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Published on March 18, 2014

Author: japokh

Source: slideshare.net


the first draft of an article on tweets monitoring during nepal's second constituent assembly elections

Handles Apart Election wit-bits kind of jostle for a real world retreat a first rough draft of nepal's election tweet-story, a work in progress @japokh Abstract In the last quarter of 2013, tweets were talking about Nepal’s bid to elect the Constituent Assembly. As in real life, a few authors dominated the social conversation: one in every 100 handles created the most buzz, sharing doubts, fears and hopes about the elections. The last 82 sent one tweet or two each in the entire election period. The remaining 17 were active somewhere in between. These tweets were capable of carrying the campaign messages among urban and rural voters. Undertaking a visual exploration of more than 39,000 tweets, archived over two months around the Election Day, that is, 19 November 2013, this article sheds light on who the talking handles were, what they were sharing, when, with whom, and eliciting what in response from their friends and followers. Rather than predict the election outcome, as several studies of tweets have tried to do, this after-event exploration makes sense of the manifest characteristics of Nepal's election tweets with the help of numbers, words and visuals and suggests the need for further research in this new frontier of human behavior. Keywords: election tweets, nepal, politics, second constituent assembly, social media, twitter 1. Introduction In the last quarter of 2013, tweets were generating a daily dose or two of wit, gossip and gaffe on Nepal’s fresh bid to elect the Constituent Assembly (CA) and install a political government. As the Election Day approached, authors of motley hues posted their take on assorted topics,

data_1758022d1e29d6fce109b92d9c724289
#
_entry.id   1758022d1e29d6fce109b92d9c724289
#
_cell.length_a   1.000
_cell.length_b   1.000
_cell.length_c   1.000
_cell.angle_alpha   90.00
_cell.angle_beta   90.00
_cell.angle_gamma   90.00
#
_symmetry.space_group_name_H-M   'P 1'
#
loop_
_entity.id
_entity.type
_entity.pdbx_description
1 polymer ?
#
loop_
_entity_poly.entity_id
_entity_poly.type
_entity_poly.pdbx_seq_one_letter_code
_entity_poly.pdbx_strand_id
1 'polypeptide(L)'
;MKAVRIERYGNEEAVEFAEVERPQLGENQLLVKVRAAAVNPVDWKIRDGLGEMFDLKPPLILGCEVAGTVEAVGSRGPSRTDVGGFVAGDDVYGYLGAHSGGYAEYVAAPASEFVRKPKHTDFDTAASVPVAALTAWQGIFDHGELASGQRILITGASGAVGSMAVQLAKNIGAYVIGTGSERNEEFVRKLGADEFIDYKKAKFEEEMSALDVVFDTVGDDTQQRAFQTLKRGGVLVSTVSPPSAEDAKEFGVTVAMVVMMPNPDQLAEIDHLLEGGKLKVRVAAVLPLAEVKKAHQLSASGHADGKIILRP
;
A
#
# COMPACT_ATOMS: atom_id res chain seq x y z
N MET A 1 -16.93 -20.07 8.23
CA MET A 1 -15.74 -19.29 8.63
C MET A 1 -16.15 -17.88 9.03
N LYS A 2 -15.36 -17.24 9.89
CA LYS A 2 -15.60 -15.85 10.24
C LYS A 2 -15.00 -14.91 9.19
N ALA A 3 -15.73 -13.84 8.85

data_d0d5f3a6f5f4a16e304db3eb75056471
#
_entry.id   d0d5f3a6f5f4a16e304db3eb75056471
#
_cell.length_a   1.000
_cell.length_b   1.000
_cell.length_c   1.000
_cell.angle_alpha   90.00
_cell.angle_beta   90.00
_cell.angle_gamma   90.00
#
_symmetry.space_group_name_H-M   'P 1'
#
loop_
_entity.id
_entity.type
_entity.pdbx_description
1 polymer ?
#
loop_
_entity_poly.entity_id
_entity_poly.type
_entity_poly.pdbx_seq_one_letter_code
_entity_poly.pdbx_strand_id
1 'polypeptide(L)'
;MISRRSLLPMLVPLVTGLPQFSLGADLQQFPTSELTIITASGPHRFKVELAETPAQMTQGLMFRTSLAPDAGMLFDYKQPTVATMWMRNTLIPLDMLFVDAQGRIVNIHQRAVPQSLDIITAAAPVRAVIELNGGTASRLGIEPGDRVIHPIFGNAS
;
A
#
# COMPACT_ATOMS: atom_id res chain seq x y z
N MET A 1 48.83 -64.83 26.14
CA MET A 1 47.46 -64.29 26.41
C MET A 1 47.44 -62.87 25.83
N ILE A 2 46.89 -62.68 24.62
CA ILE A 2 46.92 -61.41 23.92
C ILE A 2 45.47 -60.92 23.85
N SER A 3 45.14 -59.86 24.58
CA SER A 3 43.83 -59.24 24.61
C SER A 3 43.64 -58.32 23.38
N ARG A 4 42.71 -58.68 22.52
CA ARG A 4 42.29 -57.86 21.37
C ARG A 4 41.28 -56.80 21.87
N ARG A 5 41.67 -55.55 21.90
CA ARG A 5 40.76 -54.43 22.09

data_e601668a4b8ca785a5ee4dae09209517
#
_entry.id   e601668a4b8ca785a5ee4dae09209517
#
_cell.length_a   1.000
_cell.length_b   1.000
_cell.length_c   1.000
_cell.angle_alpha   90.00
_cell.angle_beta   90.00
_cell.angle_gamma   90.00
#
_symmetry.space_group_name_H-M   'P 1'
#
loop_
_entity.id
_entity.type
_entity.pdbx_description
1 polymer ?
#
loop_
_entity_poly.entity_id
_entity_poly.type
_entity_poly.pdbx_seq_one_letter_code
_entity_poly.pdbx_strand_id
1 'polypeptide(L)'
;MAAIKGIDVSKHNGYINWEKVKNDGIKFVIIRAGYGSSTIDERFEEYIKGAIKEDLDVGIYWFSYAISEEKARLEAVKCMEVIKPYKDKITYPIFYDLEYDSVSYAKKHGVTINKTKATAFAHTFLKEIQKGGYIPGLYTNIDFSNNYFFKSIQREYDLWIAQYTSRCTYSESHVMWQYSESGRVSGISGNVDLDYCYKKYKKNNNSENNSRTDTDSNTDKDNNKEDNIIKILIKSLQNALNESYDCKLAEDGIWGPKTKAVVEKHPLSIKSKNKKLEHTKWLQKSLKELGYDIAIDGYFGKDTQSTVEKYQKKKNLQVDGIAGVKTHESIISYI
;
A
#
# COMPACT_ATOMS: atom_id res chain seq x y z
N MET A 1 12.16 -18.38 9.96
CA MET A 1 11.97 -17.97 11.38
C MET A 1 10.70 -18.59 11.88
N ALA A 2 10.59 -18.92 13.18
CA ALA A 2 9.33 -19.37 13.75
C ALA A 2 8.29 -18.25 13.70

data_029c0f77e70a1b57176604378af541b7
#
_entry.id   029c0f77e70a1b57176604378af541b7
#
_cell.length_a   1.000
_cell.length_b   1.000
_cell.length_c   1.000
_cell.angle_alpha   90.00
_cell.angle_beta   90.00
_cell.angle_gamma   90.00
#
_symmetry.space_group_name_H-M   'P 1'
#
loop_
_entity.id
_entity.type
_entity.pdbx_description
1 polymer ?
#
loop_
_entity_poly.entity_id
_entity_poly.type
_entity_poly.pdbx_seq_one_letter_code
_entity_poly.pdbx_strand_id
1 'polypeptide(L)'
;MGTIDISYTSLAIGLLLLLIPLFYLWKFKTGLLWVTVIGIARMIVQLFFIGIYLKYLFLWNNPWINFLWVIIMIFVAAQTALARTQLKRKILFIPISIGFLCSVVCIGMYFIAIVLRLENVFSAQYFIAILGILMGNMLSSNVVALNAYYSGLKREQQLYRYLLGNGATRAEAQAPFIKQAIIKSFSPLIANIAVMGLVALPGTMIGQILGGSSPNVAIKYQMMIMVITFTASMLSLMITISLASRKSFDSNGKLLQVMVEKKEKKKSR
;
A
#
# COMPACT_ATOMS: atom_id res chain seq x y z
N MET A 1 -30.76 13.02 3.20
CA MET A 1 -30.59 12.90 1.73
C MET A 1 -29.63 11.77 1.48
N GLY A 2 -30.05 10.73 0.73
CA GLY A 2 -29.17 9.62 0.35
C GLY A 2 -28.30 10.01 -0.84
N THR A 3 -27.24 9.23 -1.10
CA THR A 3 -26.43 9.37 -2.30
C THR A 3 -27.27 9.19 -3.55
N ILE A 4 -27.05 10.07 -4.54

including politics, on Twitter, a popular micro-blog. They were sharing what they might have thought would be interesting, important, witty, funny or silly about some news, personal update, idea or cause they had in mind for their followers and friends to discover. Eavesdroppers leaned on the micro-blog wall to tap into the short bits of conversation, each within 140 characters, as they erupted, reverberated, sent ripples jostling for attention over the rim of the digital dungeon or simply disappeared without inspiring much ado. Each tweet identified its author, the text the author sent online, and the time it was posted. Pulled into archives over two months and put together, the tweets featured some people, place, organization, assertion, and description more often than others, suggesting an exploration of the collection might yield patterns with implications for the conduct of election. These social media texts were capable of traveling fast among millions of real people. In its report for the last quarter of 2013, Twitter boasted about 241 million average monthly active users, showing an increase of 30% year-over-year, and timeline views of 148 billion (Twitter, 2014). In May 2013, a survey of Twitter users (Acharya, 2013) suggested some 7 in 10 handles posting Nepal related tweets were based in Nepal with the remaining three posting from Canada (20%), Europe (16%), India (12%), and Arab countries (12%). Of the seven, four would be in Kathmandu. The remaining three would be in less urban Lalitpur, Bhaktapur, Chitwan and Kaski. Hence, a safe bet would be to expect their tweets could travel among many urban and some rural Nepali voters. Strangely, however, given the typical disconnect of tweets with the touchy-feely world of humans, who were living long hours of #loadshedding, the messages were equally poised to get lost forever. Even in the United States with far greater access to electricity and internet, a Pew study found, only a few adults used Twitter for news as the adjacent chart showed.